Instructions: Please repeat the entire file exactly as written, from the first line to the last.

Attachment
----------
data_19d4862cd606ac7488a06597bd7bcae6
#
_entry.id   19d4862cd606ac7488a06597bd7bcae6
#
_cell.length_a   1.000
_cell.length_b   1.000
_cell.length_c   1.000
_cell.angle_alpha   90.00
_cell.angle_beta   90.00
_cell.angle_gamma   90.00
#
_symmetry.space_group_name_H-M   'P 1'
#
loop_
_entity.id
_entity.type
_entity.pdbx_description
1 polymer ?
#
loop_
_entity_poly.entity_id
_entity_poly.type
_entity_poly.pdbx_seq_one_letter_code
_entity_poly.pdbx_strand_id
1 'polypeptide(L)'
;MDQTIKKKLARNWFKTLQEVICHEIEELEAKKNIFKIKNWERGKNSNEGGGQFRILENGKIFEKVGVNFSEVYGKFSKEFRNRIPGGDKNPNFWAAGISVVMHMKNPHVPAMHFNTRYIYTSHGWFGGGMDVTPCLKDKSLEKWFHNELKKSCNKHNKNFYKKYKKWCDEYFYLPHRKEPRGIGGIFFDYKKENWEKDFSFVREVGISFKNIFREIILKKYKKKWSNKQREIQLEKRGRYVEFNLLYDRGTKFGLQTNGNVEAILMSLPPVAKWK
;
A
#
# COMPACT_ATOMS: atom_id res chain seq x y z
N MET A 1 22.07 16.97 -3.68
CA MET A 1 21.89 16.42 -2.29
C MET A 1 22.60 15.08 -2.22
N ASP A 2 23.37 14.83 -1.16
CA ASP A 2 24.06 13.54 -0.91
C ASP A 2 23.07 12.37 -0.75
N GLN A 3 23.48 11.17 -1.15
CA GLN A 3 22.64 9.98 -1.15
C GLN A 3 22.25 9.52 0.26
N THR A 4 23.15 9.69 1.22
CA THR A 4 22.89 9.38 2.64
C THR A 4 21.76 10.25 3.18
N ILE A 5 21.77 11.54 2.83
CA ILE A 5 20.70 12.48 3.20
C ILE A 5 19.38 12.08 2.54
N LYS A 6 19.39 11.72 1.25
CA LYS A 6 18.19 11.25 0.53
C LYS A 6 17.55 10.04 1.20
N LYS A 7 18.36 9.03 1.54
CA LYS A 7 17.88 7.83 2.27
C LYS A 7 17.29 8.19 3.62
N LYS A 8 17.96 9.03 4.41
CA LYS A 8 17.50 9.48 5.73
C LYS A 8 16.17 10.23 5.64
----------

data_19d4862cd606ac7488a06597bd7bcae6
#
_entry.id   19d4862cd606ac7488a06597bd7bcae6
#
_cell.length_a   1.000
_cell.length_b   1.000
_cell.length_c   1.000
_cell.angle_alpha   90.00
_cell.angle_beta   90.00
_cell.angle_gamma   90.00
#
_symmetry.space_group_name_H-M   'P 1'
#
loop_
_entity.id
_entity.type
_entity.pdbx_description
1 polymer ?
#
loop_
_entity_poly.entity_id
_entity_poly.type
_entity_poly.pdbx_seq_one_letter_code
_entity_poly.pdbx_strand_id
1 'polypeptide(L)'
;MDQTIKKKLARNWFKTLQEVICHEIEELEAKKNIFKIKNWERGKNSNEGGGQFRILENGKIFEKVGVNFSEVYGKFSKEFRNRIPGGDKNPNFWAAGISVVMHMKNPHVPAMHFNTRYIYTSHGWFGGGMDVTPCLKDKSLEKWFHNELKKSCNKHNKNFYKKYKKWCDEYFYLPHRKEPRGIGGIFFDYKKENWEKDFSFVREVGISFKNIFREIILKKYKKKWSNKQREIQLEKRGRYVEFNLLYDRGTKFGLQTNGNVEAILMSLPPVAKWK
;
A
#
# COMPACT_ATOMS: atom_id res chain seq x y z
N MET A 1 22.07 16.97 -3.68
CA MET A 1 21.89 16.42 -2.29
C MET A 1 22.60 15.08 -2.22
N ASP A 2 23.37 14.83 -1.16
CA ASP A 2 24.06 13.54 -0.91
C ASP A 2 23.07 12.37 -0.75
N GLN A 3 23.48 11.17 -1.15
CA GLN A 3 22.64 9.98 -1.15
C GLN A 3 22.25 9.52 0.26
N THR A 4 23.15 9.69 1.22
CA THR A 4 22.89 9.38 2.64
C THR A 4 21.76 10.25 3.18
N ILE A 5 21.77 11.54 2.83
CA ILE A 5 20.70 12.48 3.20
C ILE A 5 19.38 12.08 2.54
N LYS A 6 19.39 11.72 1.25
CA LYS A 6 18.19 11.25 0.53
C LYS A 6 17.55 10.04 1.20
N LYS A 7 18.36 9.03 1.54
CA LYS A 7 17.88 7.83 2.27
C LYS A 7 17.29 8.19 3.62
N LYS A 8 17.96 9.03 4.41
CA LYS A 8 17.50 9.48 5.73
C LYS A 8 16.17 10.23 5.64